Whatever he is doing is clearly working. In the last two years he has bowled a lot more, and had a lot more success. He has delivered 61 overs in 28 T20Is, compared with 36 overs in 19 T20Is between 2018 and 2020, and taken 21 wickets at 18.85. That's almost double his previous haul of 11 wickets at 27.81 while in ODIs this year, he has taken ten wickets in 13 games at 21.00. Half that haul came against Australia, when Zimbabwe made history by winning in that country for the first time. Burl's haul ripped through the middle order and cleaned up the tail - Australia lost 5 for 12 and were dismissed for 141.
While it was a surreal experience for him, he also saw it as a culmination of a period of success that kicked off for Zimbabwe in June. "It all started off with the World Cup qualifiers for us and then we won the T20 series and the ODI series against Bangladesh, which was a long time coming," he said. "So in Australia it was always about believing. We were confident."


Zimbabwe's turnaround coincided with the re-appointment of Dave Houghton as national men's head coach in June, in an eleventh-hour attempt to ensure they would qualify for the T20 World Cup. Zimbabwe have not been at an ICC event since 2016, after missing out on the 2018 T20 World Cup, the 50-over World Cup in 2019, and the 2021 T20 World Cup, which has affected the nation's pride and their cricket bottom line. Apart from the FOMO of their players not being able to join the big dance, Zimbabwe also rely heavily on the participation fee from ICC events, and could have ill-afforded another absence.
Their form before June's qualifiers was wretched. Since their last major tournament appearance, they had participated in 17 T20 series and won just two: a triangular involving Nepal and Singapore in 2019, and a three-match rubber against Scotland in 2021. They were hamstrung primarily by an inability to score quickly enough and in 55 innings, only crossed 160 nine times. To make it to this World Cup, that had to change.
"The coaching style that Dave and Lance [Klusener, batting coach] have brought in is based on freedom and positivity, and it's something we haven't really had," Burl says. "We always felt a little bit caged up and were intent on sticking to our exact roles, but we all know things in cricket never go according to plan. Having freedom has allowed us to adapt to different situations and guys are in a different headspace. Guys have come out of their shells and played a lot of positive cricket, and if it does come off, you score 200, and if it doesn't come off, you lose."
Since Houghton took over, Zimbabwe have played nine T20Is and topped 180 four times. Klusener, who has had two stints with Zimbabwe as batting coach and was also instrumental in developing the team's ability to post bigger totals, resigned his post before the T20 World Cup but Burl is hoping the team will keep the same mindset. "We want to put our best foot forward with the T20s. It's quite a ruthless format - you play that first round and you could be there a week and you get kicked out - so we want to progress and play the likes of England, Australia and South Africa. If you don't play them, you can't cause an upset," he says. "We want to play and we want to win. We want to cause some upsets and put some smiles on the fans' faces."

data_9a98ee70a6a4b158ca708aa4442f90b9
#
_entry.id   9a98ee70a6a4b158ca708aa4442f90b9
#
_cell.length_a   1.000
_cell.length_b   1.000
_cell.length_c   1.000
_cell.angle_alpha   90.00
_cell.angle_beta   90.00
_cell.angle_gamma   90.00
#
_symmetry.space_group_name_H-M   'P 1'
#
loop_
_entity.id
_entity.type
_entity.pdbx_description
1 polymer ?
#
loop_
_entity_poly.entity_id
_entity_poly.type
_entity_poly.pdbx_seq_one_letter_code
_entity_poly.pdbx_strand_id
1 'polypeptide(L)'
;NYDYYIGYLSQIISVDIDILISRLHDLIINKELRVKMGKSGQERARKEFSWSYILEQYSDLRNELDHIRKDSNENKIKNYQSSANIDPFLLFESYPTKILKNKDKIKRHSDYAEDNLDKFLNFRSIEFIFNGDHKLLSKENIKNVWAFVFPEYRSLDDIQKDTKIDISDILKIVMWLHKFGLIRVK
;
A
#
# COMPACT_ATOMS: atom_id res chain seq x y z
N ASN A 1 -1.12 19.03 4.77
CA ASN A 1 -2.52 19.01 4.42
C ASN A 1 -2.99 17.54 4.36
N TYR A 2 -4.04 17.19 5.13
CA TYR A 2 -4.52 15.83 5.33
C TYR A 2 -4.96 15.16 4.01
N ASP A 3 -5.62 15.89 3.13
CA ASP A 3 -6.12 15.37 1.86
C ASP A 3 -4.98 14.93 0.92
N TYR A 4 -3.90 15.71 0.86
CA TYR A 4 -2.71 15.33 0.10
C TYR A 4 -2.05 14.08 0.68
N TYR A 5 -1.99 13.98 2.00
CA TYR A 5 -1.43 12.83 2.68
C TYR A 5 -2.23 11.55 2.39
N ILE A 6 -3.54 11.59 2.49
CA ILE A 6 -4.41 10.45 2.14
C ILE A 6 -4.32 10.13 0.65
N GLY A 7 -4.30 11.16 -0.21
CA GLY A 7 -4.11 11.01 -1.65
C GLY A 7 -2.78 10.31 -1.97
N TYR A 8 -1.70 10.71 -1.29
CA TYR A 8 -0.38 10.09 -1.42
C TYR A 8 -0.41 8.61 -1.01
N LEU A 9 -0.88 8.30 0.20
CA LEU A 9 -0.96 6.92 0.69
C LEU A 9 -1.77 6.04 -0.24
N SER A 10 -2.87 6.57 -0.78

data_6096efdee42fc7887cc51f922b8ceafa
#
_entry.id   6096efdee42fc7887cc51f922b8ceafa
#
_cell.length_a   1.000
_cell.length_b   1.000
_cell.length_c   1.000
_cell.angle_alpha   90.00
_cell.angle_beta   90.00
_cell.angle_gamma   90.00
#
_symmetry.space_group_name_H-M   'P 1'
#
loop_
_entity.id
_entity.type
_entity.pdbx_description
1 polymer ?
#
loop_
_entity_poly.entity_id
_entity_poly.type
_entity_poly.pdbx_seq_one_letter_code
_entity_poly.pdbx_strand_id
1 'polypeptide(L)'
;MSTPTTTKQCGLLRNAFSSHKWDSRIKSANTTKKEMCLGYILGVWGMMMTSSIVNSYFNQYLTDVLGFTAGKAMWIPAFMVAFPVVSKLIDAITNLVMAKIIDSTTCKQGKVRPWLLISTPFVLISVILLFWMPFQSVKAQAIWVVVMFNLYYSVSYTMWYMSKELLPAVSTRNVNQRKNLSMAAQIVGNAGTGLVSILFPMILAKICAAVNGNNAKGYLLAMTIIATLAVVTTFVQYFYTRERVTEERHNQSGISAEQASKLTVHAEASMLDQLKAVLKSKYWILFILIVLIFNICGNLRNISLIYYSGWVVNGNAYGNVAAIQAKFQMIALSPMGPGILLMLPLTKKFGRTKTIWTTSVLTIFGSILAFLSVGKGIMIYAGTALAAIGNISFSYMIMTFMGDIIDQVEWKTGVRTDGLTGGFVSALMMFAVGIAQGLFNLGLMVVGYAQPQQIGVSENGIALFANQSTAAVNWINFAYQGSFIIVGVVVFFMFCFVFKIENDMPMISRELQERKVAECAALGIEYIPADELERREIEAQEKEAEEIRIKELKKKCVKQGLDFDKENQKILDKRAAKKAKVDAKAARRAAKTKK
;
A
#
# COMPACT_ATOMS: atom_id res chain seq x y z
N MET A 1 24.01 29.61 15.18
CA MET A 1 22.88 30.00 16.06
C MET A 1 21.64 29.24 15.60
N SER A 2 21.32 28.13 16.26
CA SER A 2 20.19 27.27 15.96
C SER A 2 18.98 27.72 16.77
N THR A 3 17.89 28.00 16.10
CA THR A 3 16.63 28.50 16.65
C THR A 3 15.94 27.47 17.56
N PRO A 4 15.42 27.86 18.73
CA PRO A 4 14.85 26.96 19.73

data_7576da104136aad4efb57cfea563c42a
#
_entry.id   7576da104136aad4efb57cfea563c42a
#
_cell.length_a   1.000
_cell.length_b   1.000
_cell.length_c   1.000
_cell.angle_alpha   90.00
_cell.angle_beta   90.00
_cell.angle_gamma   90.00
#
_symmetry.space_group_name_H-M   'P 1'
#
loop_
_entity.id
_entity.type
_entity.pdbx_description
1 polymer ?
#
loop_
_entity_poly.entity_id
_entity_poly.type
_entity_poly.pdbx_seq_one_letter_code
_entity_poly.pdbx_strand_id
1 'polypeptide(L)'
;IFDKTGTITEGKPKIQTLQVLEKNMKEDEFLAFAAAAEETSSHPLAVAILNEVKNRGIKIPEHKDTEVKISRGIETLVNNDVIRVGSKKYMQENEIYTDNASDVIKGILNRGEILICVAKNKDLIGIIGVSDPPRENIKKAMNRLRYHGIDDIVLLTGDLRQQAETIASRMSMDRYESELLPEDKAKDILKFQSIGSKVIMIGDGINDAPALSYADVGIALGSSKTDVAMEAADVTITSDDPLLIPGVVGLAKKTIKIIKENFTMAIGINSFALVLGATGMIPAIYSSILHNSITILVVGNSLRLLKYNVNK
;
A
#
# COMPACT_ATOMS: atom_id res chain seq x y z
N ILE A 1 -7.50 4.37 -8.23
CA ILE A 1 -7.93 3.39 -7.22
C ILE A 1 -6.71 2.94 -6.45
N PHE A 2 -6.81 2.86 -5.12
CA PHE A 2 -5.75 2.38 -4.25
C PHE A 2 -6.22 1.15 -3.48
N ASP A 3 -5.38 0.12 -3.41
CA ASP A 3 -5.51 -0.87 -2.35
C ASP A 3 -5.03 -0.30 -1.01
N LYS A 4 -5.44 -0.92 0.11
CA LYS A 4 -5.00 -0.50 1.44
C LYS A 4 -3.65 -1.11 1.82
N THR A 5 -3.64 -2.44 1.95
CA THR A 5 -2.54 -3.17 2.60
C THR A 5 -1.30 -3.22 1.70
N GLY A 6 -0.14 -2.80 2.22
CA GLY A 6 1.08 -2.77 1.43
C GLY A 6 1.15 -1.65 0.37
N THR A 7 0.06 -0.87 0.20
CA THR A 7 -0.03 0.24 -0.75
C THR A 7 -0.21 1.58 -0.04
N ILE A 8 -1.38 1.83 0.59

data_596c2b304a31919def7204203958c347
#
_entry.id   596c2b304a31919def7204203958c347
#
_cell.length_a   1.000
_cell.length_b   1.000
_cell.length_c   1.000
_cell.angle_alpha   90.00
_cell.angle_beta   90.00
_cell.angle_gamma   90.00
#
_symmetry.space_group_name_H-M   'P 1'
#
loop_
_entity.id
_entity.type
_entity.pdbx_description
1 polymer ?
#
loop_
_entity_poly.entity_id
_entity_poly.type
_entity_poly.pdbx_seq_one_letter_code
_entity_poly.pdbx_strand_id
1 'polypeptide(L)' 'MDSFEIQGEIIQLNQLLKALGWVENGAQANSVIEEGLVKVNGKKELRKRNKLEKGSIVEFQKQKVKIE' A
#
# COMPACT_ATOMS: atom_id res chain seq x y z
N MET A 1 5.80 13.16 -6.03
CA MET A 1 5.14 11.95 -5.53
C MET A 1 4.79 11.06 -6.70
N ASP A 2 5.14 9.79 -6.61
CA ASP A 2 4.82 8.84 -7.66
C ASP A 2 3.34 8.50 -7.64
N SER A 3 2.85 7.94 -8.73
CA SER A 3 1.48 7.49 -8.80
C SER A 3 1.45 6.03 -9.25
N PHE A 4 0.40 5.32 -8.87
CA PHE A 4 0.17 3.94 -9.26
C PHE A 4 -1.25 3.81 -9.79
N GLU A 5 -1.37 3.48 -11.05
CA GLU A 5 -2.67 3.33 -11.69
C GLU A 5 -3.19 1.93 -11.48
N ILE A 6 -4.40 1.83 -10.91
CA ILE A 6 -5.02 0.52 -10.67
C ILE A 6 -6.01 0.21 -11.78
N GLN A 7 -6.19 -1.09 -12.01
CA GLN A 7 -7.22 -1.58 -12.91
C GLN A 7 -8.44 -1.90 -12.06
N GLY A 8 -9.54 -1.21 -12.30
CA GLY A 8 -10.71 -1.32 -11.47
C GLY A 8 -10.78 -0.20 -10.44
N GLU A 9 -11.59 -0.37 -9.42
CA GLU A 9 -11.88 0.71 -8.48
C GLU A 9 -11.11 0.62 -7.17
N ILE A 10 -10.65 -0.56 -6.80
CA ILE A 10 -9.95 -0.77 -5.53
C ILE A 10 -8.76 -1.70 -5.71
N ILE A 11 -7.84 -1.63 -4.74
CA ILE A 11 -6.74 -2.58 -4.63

The last of those is something Zimbabwe have done exceptionally well as the Covid-19 pandemic has receded. Supporters have packed into Harare and Bulawayo and created a unique party atmosphere at Castle Corner, with songs sung in Shona, that the team have adopted as their own anthems.
Cricket in many countries - most notably across the border in South Africa - is dealing with issues of racial discrimination - which Zimbabwe have been talking about since the late 1990s; it is a matter they have confronted, and perhaps even managed to put behind them, to some extent. "We are very united and very wholesome and together,'" Burl says. "We don't have any problems in our changing room. I am very happy and proud to say that we are in a good space and everyone gets on well. We are all happy. These guys are my friends, black, white or brown, and we want to do well together."
Zimbabwe's immediate goal is to get to the main draw of the T20 World Cup and then turn their attention to their 50-over game, where they lie 12th on the World Cup Super League points table and will host the qualifier for the 2023 World Cup in March. "We haven't done as well as we would have liked to in the Super League, if we are really honest with ourselves," Burl says. "So the 50-over qualifiers will be something to look forward to."
In-between that, Burl will busy himself with as much physical activity as he can as he makes the most of life as a professional sportsperson in a place where that's not too different from just being an ordinary guy. "I enjoy playing a lot of sports: tennis, hockey, anything to be honest and I like doing some DIY or home improvements," he says. "There's always something to do. We've renovated a couple of bathrooms and just this morning, I was putting up our new washing line." 'n Boer maak a plan.

Firdose Moonda is ESPNcricinfo's South Africa correspondent